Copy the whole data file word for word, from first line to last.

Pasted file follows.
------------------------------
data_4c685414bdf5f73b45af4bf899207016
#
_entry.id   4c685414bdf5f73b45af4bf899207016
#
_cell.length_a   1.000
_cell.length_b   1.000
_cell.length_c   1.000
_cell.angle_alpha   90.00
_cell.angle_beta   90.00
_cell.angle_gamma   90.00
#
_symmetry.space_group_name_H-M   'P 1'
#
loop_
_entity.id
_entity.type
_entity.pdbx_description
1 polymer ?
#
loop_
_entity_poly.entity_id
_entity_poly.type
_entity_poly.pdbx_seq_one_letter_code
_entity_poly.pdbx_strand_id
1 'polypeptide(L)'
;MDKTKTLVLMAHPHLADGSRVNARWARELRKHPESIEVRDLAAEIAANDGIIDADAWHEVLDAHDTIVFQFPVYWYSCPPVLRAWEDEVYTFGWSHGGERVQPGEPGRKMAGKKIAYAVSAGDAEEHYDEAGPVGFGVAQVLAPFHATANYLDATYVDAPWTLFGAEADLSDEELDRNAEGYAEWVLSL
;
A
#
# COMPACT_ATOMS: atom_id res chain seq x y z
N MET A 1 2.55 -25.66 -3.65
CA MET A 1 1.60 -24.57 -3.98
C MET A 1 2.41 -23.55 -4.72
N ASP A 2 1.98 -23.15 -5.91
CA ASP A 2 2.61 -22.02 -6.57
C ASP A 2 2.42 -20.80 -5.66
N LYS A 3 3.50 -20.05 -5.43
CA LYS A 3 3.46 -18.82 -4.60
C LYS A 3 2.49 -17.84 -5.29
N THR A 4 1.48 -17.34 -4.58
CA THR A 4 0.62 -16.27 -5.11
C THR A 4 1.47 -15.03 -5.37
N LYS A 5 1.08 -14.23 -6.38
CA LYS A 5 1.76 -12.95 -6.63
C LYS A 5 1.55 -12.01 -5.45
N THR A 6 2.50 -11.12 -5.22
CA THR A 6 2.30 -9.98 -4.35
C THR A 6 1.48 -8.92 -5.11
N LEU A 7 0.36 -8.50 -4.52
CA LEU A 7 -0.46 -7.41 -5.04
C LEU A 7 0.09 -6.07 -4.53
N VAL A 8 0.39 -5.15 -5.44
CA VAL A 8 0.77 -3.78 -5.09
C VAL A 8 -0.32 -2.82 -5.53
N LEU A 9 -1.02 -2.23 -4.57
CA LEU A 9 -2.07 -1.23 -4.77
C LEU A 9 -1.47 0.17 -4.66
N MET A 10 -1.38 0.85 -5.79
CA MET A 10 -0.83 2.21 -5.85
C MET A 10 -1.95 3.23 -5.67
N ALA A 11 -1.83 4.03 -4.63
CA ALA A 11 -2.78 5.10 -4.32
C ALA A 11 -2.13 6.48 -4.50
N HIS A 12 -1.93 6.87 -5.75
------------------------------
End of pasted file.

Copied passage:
data_4c685414bdf5f73b45af4bf899207016
#
_entry.id   4c685414bdf5f73b45af4bf899207016
#
_cell.length_a   1.000
_cell.length_b   1.000
_cell.length_c   1.000
_cell.angle_alpha   90.00
_cell.angle_beta   90.00
_cell.angle_gamma   90.00
#
_symmetry.space_group_name_H-M   'P 1'
#
loop_
_entity.id
_entity.type
_entity.pdbx_description
1 polymer ?
#
loop_
_entity_poly.entity_id
_entity_poly.type
_entity_poly.pdbx_seq_one_letter_code
_entity_poly.pdbx_strand_id
1 'polypeptide(L)'
;MDKTKTLVLMAHPHLADGSRVNARWARELRKHPESIEVRDLAAEIAANDGIIDADAWHEVLDAHDTIVFQFPVYWYSCPPVLRAWEDEVYTFGWSHGGERVQPGEPGRKMAGKKIAYAVSAGDAEEHYDEAGPVGFGVAQVLAPFHATANYLDATYVDAPWTLFGAEADLSDEELDRNAEGYAEWVLSL
;
A
#
# COMPACT_ATOMS: atom_id res chain seq x y z
N MET A 1 2.55 -25.66 -3.65
CA MET A 1 1.60 -24.57 -3.98
C MET A 1 2.41 -23.55 -4.72
N ASP A 2 1.98 -23.15 -5.91
CA ASP A 2 2.61 -22.02 -6.57
C ASP A 2 2.42 -20.80 -5.66
N LYS A 3 3.50 -20.05 -5.43
CA LYS A 3 3.46 -18.82 -4.60
C LYS A 3 2.49 -17.84 -5.29
N THR A 4 1.48 -17.34 -4.58
CA THR A 4 0.62 -16.27 -5.11
C THR A 4 1.47 -15.03 -5.37
N LYS A 5 1.08 -14.23 -6.38
CA LYS A 5 1.76 -12.95 -6.63
C LYS A 5 1.55 -12.01 -5.45
N THR A 6 2.50 -11.12 -5.22
CA THR A 6 2.30 -9.98 -4.35
C THR A 6 1.48 -8.92 -5.11
N LEU A 7 0.36 -8.50 -4.52
CA LEU A 7 -0.46 -7.41 -5.04
C LEU A 7 0.09 -6.07 -4.53
N VAL A 8 0.39 -5.15 -5.44
CA VAL A 8 0.77 -3.78 -5.09
C VAL A 8 -0.32 -2.82 -5.53
N LEU A 9 -1.02 -2.23 -4.57
CA LEU A 9 -2.07 -1.23 -4.77
C LEU A 9 -1.47 0.17 -4.66
N MET A 10 -1.38 0.85 -5.79
CA MET A 10 -0.83 2.21 -5.85
C MET A 10 -1.95 3.23 -5.67
N ALA A 11 -1.83 4.03 -4.63
CA ALA A 11 -2.78 5.10 -4.32
C ALA A 11 -2.13 6.48 -4.50
N HIS A 12 -1.93 6.87 -5.75